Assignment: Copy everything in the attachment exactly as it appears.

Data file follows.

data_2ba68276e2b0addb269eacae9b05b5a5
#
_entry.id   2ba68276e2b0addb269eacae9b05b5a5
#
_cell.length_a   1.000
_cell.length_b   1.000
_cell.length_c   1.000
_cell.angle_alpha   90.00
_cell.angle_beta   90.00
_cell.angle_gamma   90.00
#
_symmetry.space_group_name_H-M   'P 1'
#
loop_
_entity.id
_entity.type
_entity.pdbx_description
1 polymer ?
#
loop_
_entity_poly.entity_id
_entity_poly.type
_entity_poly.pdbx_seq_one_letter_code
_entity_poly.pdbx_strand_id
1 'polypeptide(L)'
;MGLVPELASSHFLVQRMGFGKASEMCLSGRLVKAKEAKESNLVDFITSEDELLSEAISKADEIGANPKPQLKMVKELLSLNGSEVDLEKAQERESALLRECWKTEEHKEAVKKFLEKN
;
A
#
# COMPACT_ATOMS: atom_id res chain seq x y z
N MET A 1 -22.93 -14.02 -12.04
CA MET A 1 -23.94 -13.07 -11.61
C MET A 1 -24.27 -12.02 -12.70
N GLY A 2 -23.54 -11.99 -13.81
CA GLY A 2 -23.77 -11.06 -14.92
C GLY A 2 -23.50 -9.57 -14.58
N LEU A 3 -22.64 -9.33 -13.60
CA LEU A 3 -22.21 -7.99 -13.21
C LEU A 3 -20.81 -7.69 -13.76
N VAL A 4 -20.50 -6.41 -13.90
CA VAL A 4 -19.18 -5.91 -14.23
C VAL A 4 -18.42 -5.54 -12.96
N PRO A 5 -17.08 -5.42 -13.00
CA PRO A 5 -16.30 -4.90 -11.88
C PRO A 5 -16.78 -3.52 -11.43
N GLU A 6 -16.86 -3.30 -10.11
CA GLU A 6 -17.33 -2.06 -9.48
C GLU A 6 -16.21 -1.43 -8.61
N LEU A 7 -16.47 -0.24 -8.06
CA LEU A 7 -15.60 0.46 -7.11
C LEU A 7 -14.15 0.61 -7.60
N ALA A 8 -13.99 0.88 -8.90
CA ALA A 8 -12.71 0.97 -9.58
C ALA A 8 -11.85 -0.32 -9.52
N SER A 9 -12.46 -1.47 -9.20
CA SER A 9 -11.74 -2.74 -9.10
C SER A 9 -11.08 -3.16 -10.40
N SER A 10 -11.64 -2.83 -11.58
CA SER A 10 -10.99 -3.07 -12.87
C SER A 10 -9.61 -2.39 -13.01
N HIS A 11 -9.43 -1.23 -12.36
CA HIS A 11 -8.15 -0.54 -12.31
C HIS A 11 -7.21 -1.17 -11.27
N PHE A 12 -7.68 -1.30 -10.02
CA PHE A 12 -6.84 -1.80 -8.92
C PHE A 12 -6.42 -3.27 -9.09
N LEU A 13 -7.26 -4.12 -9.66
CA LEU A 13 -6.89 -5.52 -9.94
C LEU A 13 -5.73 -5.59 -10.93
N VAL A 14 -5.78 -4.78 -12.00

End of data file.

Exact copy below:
data_2ba68276e2b0addb269eacae9b05b5a5
#
_entry.id   2ba68276e2b0addb269eacae9b05b5a5
#
_cell.length_a   1.000
_cell.length_b   1.000
_cell.length_c   1.000
_cell.angle_alpha   90.00
_cell.angle_beta   90.00
_cell.angle_gamma   90.00
#
_symmetry.space_group_name_H-M   'P 1'
#
loop_
_entity.id
_entity.type
_entity.pdbx_description
1 polymer ?
#
loop_
_entity_poly.entity_id
_entity_poly.type
_entity_poly.pdbx_seq_one_letter_code
_entity_poly.pdbx_strand_id
1 'polypeptide(L)'
;MGLVPELASSHFLVQRMGFGKASEMCLSGRLVKAKEAKESNLVDFITSEDELLSEAISKADEIGANPKPQLKMVKELLSLNGSEVDLEKAQERESALLRECWKTEEHKEAVKKFLEKN
;
A
#
# COMPACT_ATOMS: atom_id res chain seq x y z
N MET A 1 -22.93 -14.02 -12.04
CA MET A 1 -23.94 -13.07 -11.61
C MET A 1 -24.27 -12.02 -12.70
N GLY A 2 -23.54 -11.99 -13.81
CA GLY A 2 -23.77 -11.06 -14.92
C GLY A 2 -23.50 -9.57 -14.58
N LEU A 3 -22.64 -9.33 -13.60
CA LEU A 3 -22.21 -7.99 -13.21
C LEU A 3 -20.81 -7.69 -13.76
N VAL A 4 -20.50 -6.41 -13.90
CA VAL A 4 -19.18 -5.91 -14.23
C VAL A 4 -18.42 -5.54 -12.96
N PRO A 5 -17.08 -5.42 -13.00
CA PRO A 5 -16.30 -4.90 -11.88
C PRO A 5 -16.78 -3.52 -11.43
N GLU A 6 -16.86 -3.30 -10.11
CA GLU A 6 -17.33 -2.06 -9.48
C GLU A 6 -16.21 -1.43 -8.61
N LEU A 7 -16.47 -0.24 -8.06
CA LEU A 7 -15.60 0.46 -7.11
C LEU A 7 -14.15 0.61 -7.60
N ALA A 8 -13.99 0.88 -8.90
CA ALA A 8 -12.71 0.97 -9.58
C ALA A 8 -11.85 -0.32 -9.52
N SER A 9 -12.46 -1.47 -9.20
CA SER A 9 -11.74 -2.74 -9.10
C SER A 9 -11.08 -3.16 -10.40
N SER A 10 -11.64 -2.83 -11.58
CA SER A 10 -10.99 -3.07 -12.87
C SER A 10 -9.61 -2.39 -13.01
N HIS A 11 -9.43 -1.23 -12.36
CA HIS A 11 -8.15 -0.54 -12.31
C HIS A 11 -7.21 -1.17 -11.27
N PHE A 12 -7.68 -1.30 -10.02
CA PHE A 12 -6.84 -1.80 -8.92
C PHE A 12 -6.42 -3.27 -9.09
N LEU A 13 -7.26 -4.12 -9.66
CA LEU A 13 -6.89 -5.52 -9.94
C LEU A 13 -5.73 -5.59 -10.93
N VAL A 14 -5.78 -4.78 -12.00